Wednesday, October 22, 2008

Setup Linux For Wndows Terminal Services


Windows Server 2003+ only supports ( last I checked ) two remote desktop connections at the same time. At least that's the default behaviour. I believe one can increase this through the purchase of a Terminal Server license. Essentially in order to allow more than two users to use Remote Desktop to log in to a machine on your LAN at the same time, you need to start paying extra.

The only reason - and its a good one - for needing to do this is because your vpn assigned ip address is not on the same subnet ( for security reasons ) as the servers you need to access.

Specifically: your dynamically assigned VPN IP address is not listed as an object on your firewalls. So when you try to RDP from your laptop at home, to that server in your data centre you get nowhere because your IP address is blocked by the firewall.

JUMP BOX TO THE RESCUE. I call that box you set up and leave running at work a jump box because you will use it for receiving your remote desktop connection and then establishing a new RDP session from there to your servers in the data centre. Because the Jump Box has its IP address confiured in the firewall you should be ok.

Fedora and all linuxes don't have a restriction to the number of concurrent desktop sessions. ( RAM might get in the way eventually ) but even then that can be mitigated. More that later.

Environment:
Laptop at home  ( WINDOWS )
| +--------ANOTHER LAPTOP ( WINDOWS )
| |
V V
JUMP BOX ( FEDORA )
|
|
V
FIREWALL ( CISCO for example)
|
|
V
Destination Server. ( WINDOWS )
( please excuse the ASCII art )

  • Windows have RDP clients built into them already.
  • Fedora will require one to be installed. ( use tsclient )
  • The Laptops have dynamic IP addresses not in the same subnet as the destination servers.
  • The jump box has a static IP address with access allowed through the firewall on RDP ( 3389 ) to the destination servers.
  • The destination servers support remote desktop connections ( limited to 2 concurrent connections )
We will install xrdp on the jump box and enable port 3386 through the built in IPTABLES firewall:

Before you start make sure you have an up to date version of gcc and all the required dependancies. I usually make sure I have kernel-devel installed too. These installation steps are for Fedora. Checkout this link for Debian based distros:

http://venturehosting.net/howto-get-xrdp-working-on-ubuntu-610-server/
//Make sure you have the right dependancies.  INCLUDING X.  So I did mine on a default gnome fedora.

# yum install pam-devel openssl-devel vnc-server

//Download the xrdp source tar ball
# wget http://waix.dl.sourceforge.net/sourceforge/xrdp/xrdp-0.4.1.tar.gz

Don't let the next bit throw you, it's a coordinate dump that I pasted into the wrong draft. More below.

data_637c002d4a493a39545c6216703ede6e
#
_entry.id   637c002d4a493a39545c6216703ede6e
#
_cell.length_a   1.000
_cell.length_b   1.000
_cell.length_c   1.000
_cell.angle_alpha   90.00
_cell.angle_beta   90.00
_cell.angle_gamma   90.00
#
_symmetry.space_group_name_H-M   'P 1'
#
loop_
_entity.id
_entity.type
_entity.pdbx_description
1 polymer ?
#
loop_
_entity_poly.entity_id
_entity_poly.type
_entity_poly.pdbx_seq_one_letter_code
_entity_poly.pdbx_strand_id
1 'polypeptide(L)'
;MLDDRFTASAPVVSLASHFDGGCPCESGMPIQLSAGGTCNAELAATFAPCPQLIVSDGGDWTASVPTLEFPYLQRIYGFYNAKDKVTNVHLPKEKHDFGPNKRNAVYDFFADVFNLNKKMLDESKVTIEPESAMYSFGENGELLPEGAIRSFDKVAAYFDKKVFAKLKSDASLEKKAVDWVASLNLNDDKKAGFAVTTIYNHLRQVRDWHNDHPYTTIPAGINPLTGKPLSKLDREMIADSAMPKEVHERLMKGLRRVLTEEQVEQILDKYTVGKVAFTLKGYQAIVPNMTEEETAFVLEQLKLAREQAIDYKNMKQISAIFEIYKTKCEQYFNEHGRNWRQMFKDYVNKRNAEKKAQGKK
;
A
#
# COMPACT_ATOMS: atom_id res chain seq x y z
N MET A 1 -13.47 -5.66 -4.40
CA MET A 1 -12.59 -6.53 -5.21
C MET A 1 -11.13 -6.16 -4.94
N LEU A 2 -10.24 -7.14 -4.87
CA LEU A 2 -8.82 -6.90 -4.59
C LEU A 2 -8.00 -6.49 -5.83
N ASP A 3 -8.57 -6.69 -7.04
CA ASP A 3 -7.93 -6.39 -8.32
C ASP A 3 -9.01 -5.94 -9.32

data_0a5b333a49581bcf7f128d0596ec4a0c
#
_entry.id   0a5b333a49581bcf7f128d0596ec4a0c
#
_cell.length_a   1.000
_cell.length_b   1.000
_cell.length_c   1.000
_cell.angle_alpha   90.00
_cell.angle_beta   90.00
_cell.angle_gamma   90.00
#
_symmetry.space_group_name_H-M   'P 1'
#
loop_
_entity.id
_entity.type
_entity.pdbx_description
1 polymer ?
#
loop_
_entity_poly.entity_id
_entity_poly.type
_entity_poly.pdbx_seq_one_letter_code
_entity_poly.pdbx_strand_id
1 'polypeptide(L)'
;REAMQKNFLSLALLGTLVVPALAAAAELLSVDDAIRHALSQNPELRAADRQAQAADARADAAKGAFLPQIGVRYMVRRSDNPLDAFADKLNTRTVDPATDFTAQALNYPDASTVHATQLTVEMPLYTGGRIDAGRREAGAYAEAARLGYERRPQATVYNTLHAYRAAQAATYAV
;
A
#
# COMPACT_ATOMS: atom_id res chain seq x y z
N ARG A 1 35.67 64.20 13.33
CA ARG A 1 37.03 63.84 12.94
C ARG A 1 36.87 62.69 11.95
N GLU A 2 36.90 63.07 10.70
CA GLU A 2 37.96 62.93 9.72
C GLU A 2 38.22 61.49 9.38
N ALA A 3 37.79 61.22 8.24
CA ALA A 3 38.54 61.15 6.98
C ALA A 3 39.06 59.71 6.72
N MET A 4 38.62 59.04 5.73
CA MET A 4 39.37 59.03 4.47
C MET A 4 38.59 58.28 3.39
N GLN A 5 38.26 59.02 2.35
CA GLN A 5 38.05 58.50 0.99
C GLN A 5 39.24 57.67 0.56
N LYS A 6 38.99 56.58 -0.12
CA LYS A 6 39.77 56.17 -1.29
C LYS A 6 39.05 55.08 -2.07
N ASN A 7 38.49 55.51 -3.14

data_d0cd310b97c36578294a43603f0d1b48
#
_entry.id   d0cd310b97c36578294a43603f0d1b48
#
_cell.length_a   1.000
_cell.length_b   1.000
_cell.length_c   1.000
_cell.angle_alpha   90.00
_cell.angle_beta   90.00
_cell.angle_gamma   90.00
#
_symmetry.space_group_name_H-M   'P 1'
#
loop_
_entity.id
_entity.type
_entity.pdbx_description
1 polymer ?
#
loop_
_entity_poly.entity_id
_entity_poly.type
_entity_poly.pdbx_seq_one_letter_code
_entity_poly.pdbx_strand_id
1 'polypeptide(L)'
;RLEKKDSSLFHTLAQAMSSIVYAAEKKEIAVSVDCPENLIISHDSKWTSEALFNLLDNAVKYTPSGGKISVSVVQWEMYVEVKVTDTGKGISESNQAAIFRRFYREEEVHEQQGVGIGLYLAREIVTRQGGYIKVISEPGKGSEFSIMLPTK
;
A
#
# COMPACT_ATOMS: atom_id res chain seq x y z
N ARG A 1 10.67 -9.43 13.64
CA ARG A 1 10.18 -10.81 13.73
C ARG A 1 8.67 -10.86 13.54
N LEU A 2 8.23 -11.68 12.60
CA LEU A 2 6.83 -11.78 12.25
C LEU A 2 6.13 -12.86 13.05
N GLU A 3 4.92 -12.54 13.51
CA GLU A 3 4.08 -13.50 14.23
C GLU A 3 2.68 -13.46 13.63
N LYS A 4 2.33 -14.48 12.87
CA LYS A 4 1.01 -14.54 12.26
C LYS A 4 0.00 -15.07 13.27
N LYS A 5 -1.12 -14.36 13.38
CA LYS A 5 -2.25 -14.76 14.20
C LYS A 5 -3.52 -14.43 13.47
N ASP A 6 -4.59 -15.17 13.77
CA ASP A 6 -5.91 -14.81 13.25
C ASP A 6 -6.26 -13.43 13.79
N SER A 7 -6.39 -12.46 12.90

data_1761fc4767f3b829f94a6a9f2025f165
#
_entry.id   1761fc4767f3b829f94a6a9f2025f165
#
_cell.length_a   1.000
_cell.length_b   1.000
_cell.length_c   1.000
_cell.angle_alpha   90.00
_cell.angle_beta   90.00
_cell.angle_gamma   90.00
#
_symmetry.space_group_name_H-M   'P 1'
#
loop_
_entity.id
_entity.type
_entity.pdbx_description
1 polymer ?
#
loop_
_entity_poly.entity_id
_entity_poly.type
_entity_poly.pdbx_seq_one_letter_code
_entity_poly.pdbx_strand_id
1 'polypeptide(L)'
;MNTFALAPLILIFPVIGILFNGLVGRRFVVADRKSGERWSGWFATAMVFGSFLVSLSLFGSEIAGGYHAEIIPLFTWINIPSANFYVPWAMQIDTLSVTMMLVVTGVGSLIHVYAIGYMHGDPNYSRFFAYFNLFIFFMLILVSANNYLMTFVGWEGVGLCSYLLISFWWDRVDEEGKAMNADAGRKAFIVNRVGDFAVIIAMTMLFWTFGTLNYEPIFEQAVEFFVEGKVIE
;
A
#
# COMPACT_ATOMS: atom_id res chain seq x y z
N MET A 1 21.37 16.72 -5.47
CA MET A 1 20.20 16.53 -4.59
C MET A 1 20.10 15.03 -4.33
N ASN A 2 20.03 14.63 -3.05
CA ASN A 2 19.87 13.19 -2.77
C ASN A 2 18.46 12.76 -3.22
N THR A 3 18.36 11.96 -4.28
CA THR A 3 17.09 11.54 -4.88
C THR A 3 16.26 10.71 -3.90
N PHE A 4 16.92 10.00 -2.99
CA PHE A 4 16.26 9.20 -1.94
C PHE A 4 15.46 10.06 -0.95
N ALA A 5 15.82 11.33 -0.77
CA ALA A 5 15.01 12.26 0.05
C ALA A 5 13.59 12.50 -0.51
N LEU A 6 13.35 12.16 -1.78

//Extract the tar ball
# tar xvfz xrdp-0.4.1.tar.gz

//Enter the source tree
# cd xrdp-0.4.1

//Compile
# make

//Install
# make install
xrdp is now installed in /usr/local/xrdp/

If you are like me and want a nice lightweight, no-nonsense desktop environment presented when you rdp in over your 3g connection from your laptop then you will need to install fluxbox.
# yum install fluxbox fluxconf
Now you need to create a new startwm.sh script so that fluxbox and not Gnome will be used for the window manager ( desktop environment ) once you have successfully opened an RDP session on your linux box.
# mv /usr/local/xrdp/startwm.sh /usr/local/xrdp/startwm.sh.old
# vim /usr/local/xrdp/startwm.sh

make it look like this:
#!/bin/bash
/usr/bin/startfluxbox
exit 0

Ensure you have an account and password set up so that when you establish the RDP session you will be able to log in.
# system-config-users
//Add user and set password.
Make sure you have tsclient installed
# yum install tsclient
Now test xrdp with:
# /usr/local/xrdp/xrdp_control.sh start
Allow port 3389 through the firewall. I am not sure if UDP is required by TCP is definately required. I could give you the IPTABLES script but its easier to use the tools provided by Fedora.
# system-config-firewall
//Custom -> Add -> Select 3389 TCP. ( add UDP if it doesn't work. )
//Save Configuration
//Close

# service iptables restart


Now use RDP from a windows machine to log into your linux box. You will be asked for credentials by a utility that came with xrdp called sessman which will check your username / password with pam and if approved xrdp will start fluxbox up and you will see adefault fluxbox session.

Now when you want to connect to those remote servers, start up tsclient either by typing it into a session or using the run tool on the fluxbox menu.

That's about it. You can do all sorts of cool things with fluxbox to make it nicer to look at but remember, this is a JUMP BOX. Not a desktop. It's sole purpose is to provide a means for your access those remote servers.
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